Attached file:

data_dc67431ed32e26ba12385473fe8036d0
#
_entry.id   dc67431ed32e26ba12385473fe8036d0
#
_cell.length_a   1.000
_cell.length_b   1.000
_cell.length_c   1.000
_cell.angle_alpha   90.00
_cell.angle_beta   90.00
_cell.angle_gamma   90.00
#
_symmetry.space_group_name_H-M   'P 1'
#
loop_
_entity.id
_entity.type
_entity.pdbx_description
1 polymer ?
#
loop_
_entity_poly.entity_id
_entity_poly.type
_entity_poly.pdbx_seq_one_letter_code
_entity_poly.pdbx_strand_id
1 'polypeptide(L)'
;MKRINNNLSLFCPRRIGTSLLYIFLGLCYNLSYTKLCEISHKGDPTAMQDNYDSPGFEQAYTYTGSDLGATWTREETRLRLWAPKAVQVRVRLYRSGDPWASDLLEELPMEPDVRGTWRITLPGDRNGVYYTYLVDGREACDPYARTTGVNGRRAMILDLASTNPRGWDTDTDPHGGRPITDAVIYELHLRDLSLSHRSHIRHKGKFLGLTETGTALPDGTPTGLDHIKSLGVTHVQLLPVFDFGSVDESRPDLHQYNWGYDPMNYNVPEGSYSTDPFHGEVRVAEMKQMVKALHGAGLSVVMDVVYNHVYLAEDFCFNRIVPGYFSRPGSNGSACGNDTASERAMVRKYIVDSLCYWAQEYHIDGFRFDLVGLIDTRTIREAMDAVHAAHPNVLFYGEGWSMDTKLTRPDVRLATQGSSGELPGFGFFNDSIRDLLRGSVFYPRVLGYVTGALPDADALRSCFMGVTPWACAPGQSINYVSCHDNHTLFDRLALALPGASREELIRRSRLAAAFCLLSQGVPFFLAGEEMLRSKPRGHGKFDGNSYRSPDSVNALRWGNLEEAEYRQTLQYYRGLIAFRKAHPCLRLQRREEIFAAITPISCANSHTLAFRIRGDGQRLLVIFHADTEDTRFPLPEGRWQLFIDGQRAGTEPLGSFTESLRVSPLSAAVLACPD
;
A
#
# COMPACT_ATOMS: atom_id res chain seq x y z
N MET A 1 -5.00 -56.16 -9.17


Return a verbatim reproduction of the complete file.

data_dc67431ed32e26ba12385473fe8036d0
#
_entry.id   dc67431ed32e26ba12385473fe8036d0
#
_cell.length_a   1.000
_cell.length_b   1.000
_cell.length_c   1.000
_cell.angle_alpha   90.00
_cell.angle_beta   90.00
_cell.angle_gamma   90.00
#
_symmetry.space_group_name_H-M   'P 1'
#
loop_
_entity.id
_entity.type
_entity.pdbx_description
1 polymer ?
#
loop_
_entity_poly.entity_id
_entity_poly.type
_entity_poly.pdbx_seq_one_letter_code
_entity_poly.pdbx_strand_id
1 'polypeptide(L)'
;MKRINNNLSLFCPRRIGTSLLYIFLGLCYNLSYTKLCEISHKGDPTAMQDNYDSPGFEQAYTYTGSDLGATWTREETRLRLWAPKAVQVRVRLYRSGDPWASDLLEELPMEPDVRGTWRITLPGDRNGVYYTYLVDGREACDPYARTTGVNGRRAMILDLASTNPRGWDTDTDPHGGRPITDAVIYELHLRDLSLSHRSHIRHKGKFLGLTETGTALPDGTPTGLDHIKSLGVTHVQLLPVFDFGSVDESRPDLHQYNWGYDPMNYNVPEGSYSTDPFHGEVRVAEMKQMVKALHGAGLSVVMDVVYNHVYLAEDFCFNRIVPGYFSRPGSNGSACGNDTASERAMVRKYIVDSLCYWAQEYHIDGFRFDLVGLIDTRTIREAMDAVHAAHPNVLFYGEGWSMDTKLTRPDVRLATQGSSGELPGFGFFNDSIRDLLRGSVFYPRVLGYVTGALPDADALRSCFMGVTPWACAPGQSINYVSCHDNHTLFDRLALALPGASREELIRRSRLAAAFCLLSQGVPFFLAGEEMLRSKPRGHGKFDGNSYRSPDSVNALRWGNLEEAEYRQTLQYYRGLIAFRKAHPCLRLQRREEIFAAITPISCANSHTLAFRIRGDGQRLLVIFHADTEDTRFPLPEGRWQLFIDGQRAGTEPLGSFTESLRVSPLSAAVLACPD
;
A
#
# COMPACT_ATOMS: atom_id res chain seq x y z
N MET A 1 -5.00 -56.16 -9.17